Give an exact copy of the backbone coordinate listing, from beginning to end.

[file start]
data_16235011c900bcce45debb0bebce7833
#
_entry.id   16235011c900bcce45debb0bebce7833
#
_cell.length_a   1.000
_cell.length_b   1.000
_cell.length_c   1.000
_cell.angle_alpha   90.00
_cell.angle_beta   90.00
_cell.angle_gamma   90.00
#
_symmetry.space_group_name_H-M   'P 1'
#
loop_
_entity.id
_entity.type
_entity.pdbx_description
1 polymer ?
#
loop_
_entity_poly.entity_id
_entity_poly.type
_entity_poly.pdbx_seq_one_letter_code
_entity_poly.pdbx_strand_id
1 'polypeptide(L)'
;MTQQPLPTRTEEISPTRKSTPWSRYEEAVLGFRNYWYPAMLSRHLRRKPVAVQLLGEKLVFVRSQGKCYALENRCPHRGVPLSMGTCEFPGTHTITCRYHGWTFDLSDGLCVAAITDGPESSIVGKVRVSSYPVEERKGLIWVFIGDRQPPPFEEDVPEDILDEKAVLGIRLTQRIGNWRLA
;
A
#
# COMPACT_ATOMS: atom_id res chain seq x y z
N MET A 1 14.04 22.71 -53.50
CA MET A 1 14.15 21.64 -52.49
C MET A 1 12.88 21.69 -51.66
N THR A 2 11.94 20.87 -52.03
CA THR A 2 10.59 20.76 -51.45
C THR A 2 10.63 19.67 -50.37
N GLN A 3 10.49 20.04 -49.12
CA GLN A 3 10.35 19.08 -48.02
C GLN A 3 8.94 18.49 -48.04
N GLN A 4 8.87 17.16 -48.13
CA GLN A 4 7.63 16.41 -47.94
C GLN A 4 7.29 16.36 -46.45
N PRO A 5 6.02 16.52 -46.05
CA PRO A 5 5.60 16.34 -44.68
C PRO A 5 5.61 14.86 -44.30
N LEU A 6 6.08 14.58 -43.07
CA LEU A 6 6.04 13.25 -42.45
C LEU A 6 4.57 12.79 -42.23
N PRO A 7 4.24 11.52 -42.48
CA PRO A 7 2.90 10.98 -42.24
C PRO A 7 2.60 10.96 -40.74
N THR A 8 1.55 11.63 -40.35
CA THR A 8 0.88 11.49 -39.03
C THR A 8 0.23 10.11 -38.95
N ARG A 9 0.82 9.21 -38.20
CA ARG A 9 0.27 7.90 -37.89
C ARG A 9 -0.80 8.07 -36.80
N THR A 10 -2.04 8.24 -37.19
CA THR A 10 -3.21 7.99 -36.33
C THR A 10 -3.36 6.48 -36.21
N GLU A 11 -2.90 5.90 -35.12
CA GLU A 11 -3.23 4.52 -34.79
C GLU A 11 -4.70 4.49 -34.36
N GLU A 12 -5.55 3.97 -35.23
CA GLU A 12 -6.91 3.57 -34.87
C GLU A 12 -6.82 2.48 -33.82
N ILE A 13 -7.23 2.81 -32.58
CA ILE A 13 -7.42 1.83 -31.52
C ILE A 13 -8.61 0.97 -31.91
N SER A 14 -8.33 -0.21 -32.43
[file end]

data_16235011c900bcce45debb0bebce7833
#
_entry.id   16235011c900bcce45debb0bebce7833
#
_cell.length_a   1.000
_cell.length_b   1.000
_cell.length_c   1.000
_cell.angle_alpha   90.00
_cell.angle_beta   90.00
_cell.angle_gamma   90.00
#
_symmetry.space_group_name_H-M   'P 1'
#
loop_
_entity.id
_entity.type
_entity.pdbx_description
1 polymer ?
#
loop_
_entity_poly.entity_id
_entity_poly.type
_entity_poly.pdbx_seq_one_letter_code
_entity_poly.pdbx_strand_id
1 'polypeptide(L)'
;MTQQPLPTRTEEISPTRKSTPWSRYEEAVLGFRNYWYPAMLSRHLRRKPVAVQLLGEKLVFVRSQGKCYALENRCPHRGVPLSMGTCEFPGTHTITCRYHGWTFDLSDGLCVAAITDGPESSIVGKVRVSSYPVEERKGLIWVFIGDRQPPPFEEDVPEDILDEKAVLGIRLTQRIGNWRLA
;
A
#
# COMPACT_ATOMS: atom_id res chain seq x y z
N MET A 1 14.04 22.71 -53.50
CA MET A 1 14.15 21.64 -52.49
C MET A 1 12.88 21.69 -51.66
N THR A 2 11.94 20.87 -52.03
CA THR A 2 10.59 20.76 -51.45
C THR A 2 10.63 19.67 -50.37
N GLN A 3 10.49 20.04 -49.12
CA GLN A 3 10.35 19.08 -48.02
C GLN A 3 8.94 18.49 -48.04
N GLN A 4 8.87 17.16 -48.13
CA GLN A 4 7.63 16.41 -47.94
C GLN A 4 7.29 16.36 -46.45
N PRO A 5 6.02 16.52 -46.05
CA PRO A 5 5.60 16.34 -44.68
C PRO A 5 5.61 14.86 -44.30
N LEU A 6 6.08 14.58 -43.07
CA LEU A 6 6.04 13.25 -42.45
C LEU A 6 4.57 12.79 -42.23
N PRO A 7 4.24 11.52 -42.48
CA PRO A 7 2.90 10.98 -42.24
C PRO A 7 2.60 10.96 -40.74
N THR A 8 1.55 11.63 -40.35
CA THR A 8 0.88 11.49 -39.03
C THR A 8 0.23 10.11 -38.95
N ARG A 9 0.82 9.21 -38.20
CA ARG A 9 0.27 7.90 -37.89
C ARG A 9 -0.80 8.07 -36.80
N THR A 10 -2.04 8.24 -37.19
CA THR A 10 -3.21 7.99 -36.33
C THR A 10 -3.36 6.48 -36.21
N GLU A 11 -2.90 5.90 -35.12
CA GLU A 11 -3.23 4.52 -34.79
C GLU A 11 -4.70 4.49 -34.36
N GLU A 12 -5.55 3.97 -35.23
CA GLU A 12 -6.91 3.57 -34.87
C GLU A 12 -6.82 2.48 -33.82
N ILE A 13 -7.23 2.81 -32.58
CA ILE A 13 -7.42 1.83 -31.52
C ILE A 13 -8.61 0.97 -31.91
N SER A 14 -8.33 -0.21 -32.43